It’s parent-teacher conference season in Utah, a ritual dating back at least 50 years. More than half-a-million of these meetings are planned statewide in the coming weeks, which amounts to a big investment of time and energy on behalf of schools and families.
So, how parents get the most out of this opportunity for facetime with faculty? What kinds of questions should they be asking? Are these meet-and-greets even still relevant or useful in today’s hyper-connected world where parents are signing up to receive daily electronic homework reminders, tardy notices, and report card updates?
“As a mother, if my child is sick and needs to stay home for the day, I can email the teacher for missed assignments or log in to an online portal to print out homework instructions. Schools have made it very easy for parents to communicate with teachers and keep tabs on their children’s progress,” acknowledges Colleen Smith, a longtime principal and now Administrator of Canyons School District’s Responsive Services Department. “But there are still those questions or concerns that are best discussed in a face-to-face meeting with the teacher. If anything, I’d say parent-teacher conferences today are more productive and meaningful because parents are coming into them already front-loaded with information about their child’s progress. The limited amount of time they have with the teacher can then be spent zeroing in on one or two issues of importance.”
First, and foremost, Smith urges parents do their homework. “Take some time before the parent-teacher conference to review your child’s work and to ask your child about his or her experience at school, and then come prepared with a few questions,” she says. “Maybe you want to know what your child’s year-end math scores mean and how they were calculated. You might ask about how much homework to expect. Or, perhaps your child is struggling, and you’d like to know more about the school’s process for identifying and supporting students with special needs.”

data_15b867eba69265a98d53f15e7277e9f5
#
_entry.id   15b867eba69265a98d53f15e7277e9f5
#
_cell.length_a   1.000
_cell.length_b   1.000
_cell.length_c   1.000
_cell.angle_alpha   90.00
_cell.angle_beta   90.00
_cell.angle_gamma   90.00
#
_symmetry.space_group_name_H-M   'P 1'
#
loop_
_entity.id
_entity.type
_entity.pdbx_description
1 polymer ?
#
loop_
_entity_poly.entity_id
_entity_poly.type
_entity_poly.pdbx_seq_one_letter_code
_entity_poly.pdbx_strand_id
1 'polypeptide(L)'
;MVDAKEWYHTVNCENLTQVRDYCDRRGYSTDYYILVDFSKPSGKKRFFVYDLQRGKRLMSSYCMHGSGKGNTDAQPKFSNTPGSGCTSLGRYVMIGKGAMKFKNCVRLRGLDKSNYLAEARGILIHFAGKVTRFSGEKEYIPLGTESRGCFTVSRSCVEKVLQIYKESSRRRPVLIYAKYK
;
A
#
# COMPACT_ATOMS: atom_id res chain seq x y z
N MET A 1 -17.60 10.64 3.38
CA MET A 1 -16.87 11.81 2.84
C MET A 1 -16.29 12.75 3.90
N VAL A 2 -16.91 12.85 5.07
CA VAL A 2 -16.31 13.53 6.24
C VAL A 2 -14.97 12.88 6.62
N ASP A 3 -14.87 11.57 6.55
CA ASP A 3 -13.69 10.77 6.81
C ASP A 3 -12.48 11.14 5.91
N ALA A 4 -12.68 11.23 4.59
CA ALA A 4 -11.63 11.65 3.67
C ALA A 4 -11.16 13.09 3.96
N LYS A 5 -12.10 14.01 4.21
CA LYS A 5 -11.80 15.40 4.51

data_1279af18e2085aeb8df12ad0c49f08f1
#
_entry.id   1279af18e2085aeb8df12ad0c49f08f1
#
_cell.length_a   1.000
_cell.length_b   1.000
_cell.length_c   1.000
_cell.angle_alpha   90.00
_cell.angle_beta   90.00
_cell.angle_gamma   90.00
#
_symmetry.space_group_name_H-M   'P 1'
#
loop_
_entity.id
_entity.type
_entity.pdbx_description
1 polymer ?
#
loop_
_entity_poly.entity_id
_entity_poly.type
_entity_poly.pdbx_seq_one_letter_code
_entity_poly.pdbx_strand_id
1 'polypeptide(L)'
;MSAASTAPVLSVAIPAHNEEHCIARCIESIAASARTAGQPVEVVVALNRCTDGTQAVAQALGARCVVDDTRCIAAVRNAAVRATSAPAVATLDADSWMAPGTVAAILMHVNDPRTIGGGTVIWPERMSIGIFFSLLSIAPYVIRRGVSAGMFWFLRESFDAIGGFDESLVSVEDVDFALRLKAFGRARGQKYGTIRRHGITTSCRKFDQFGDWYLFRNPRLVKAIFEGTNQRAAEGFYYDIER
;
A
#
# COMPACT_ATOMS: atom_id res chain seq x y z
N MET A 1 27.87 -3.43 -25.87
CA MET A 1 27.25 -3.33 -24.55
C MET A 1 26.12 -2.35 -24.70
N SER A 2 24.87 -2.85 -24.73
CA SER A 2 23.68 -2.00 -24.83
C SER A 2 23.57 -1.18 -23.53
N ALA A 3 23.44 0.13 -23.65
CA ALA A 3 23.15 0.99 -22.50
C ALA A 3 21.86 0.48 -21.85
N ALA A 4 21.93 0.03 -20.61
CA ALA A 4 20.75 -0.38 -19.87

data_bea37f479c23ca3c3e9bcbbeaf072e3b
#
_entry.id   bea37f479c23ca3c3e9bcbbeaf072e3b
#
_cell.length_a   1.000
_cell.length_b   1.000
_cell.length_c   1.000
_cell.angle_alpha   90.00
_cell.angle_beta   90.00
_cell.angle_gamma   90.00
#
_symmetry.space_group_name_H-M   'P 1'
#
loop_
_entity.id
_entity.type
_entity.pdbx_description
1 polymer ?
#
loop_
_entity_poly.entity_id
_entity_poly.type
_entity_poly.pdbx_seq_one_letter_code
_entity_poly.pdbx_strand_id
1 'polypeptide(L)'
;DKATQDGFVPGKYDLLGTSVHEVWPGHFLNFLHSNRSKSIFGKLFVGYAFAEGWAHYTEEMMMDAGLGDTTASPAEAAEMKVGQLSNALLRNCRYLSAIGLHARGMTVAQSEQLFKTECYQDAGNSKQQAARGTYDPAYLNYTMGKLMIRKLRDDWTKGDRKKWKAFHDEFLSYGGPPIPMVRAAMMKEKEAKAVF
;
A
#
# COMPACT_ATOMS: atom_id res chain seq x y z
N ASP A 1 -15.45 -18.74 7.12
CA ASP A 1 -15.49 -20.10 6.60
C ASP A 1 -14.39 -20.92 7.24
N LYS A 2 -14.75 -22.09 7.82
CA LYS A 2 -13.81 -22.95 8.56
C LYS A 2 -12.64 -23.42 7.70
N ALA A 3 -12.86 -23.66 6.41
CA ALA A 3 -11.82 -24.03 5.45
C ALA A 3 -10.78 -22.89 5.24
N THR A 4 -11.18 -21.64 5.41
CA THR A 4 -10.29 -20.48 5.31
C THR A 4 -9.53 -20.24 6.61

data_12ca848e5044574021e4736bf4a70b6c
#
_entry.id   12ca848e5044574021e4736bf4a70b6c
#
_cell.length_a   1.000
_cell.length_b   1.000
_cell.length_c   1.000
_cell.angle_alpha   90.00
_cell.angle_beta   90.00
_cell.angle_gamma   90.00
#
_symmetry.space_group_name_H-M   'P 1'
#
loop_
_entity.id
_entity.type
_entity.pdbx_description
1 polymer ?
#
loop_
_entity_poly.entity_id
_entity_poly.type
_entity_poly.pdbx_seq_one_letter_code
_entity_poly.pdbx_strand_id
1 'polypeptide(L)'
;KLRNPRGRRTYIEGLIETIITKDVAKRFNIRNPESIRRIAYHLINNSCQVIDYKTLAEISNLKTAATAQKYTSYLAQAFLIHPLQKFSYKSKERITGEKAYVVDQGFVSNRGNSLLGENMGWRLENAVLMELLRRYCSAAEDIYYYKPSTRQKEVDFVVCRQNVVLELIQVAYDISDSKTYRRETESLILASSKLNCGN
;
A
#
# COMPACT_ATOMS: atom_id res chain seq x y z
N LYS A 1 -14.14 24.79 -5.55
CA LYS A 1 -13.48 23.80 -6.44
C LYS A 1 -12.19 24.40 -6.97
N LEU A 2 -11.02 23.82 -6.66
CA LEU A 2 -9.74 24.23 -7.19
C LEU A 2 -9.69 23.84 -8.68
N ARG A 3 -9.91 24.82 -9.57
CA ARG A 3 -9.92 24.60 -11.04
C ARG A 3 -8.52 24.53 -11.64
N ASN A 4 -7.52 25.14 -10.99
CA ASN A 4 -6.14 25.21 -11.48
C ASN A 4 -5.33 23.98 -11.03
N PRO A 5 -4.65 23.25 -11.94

Teachers are prepared to fill the allotted time by reviewing a portfolio of a child’s work, grades, and test scores. But Smith says, “If you’ve got specific questions, they’re only too happy to spend the time answering them. In Canyons District, we take a team approach to education, so teachers will take what they learn from parents back to their teams to brainstorm new ways of supporting their students. We also involve students in our parent-teacher conferences, which helps to keep everyone on the same page and reinforce expectations.”
If parents have specific concerns that they’d prefer to discuss without their child present, schools also will accommodate that.
Smith advises parents to go into these meetings looking for: 1) something to celebrate, because there’s always something to celebrate; 2) an understanding of how the child is doing in class, academically and behaviorally; and 3) a set of tangible goals for improvement.
“Schools schedule parent-teacher conferences early in the year or semester so as to allow time for students to correct-course, adopt good study habits, and set personal achievement goals,” she says. “A goal can be as simple as agreeing to read for at least 20 minutes a day. But the more concrete the goal, the better.”
Teachers might even have a few questions themselves. “Teachers like knowing about their students’ hobbies and interests, because it helps them find new ways to connect with and inspire them,” Smith says. “Come prepared with questions, be curious and looking for something to celebrate, and a meaningful, enjoyable conversation will most likely unfold.”
Here are a few suggested questions to get the conversation started:
How are things going in the classroom?
- What are students expected to learn academically and socially?
- What does an average day in the classroom look like?
- Is my child doing his or her best?
- What are the goals for the year, and how will progress toward those goals be measured? (Don’t be afraid to ask the teacher to clarify jargon or explain what tests mean or how grades are calculated).
Looking ahead, what should our focus be?
- What are some concrete steps my child can take to improve?
- Does my child need extra help?
- What can we do to support our child at home?
- If we have questions or concerns, how would you prefer to communicatein-person or by email or phone?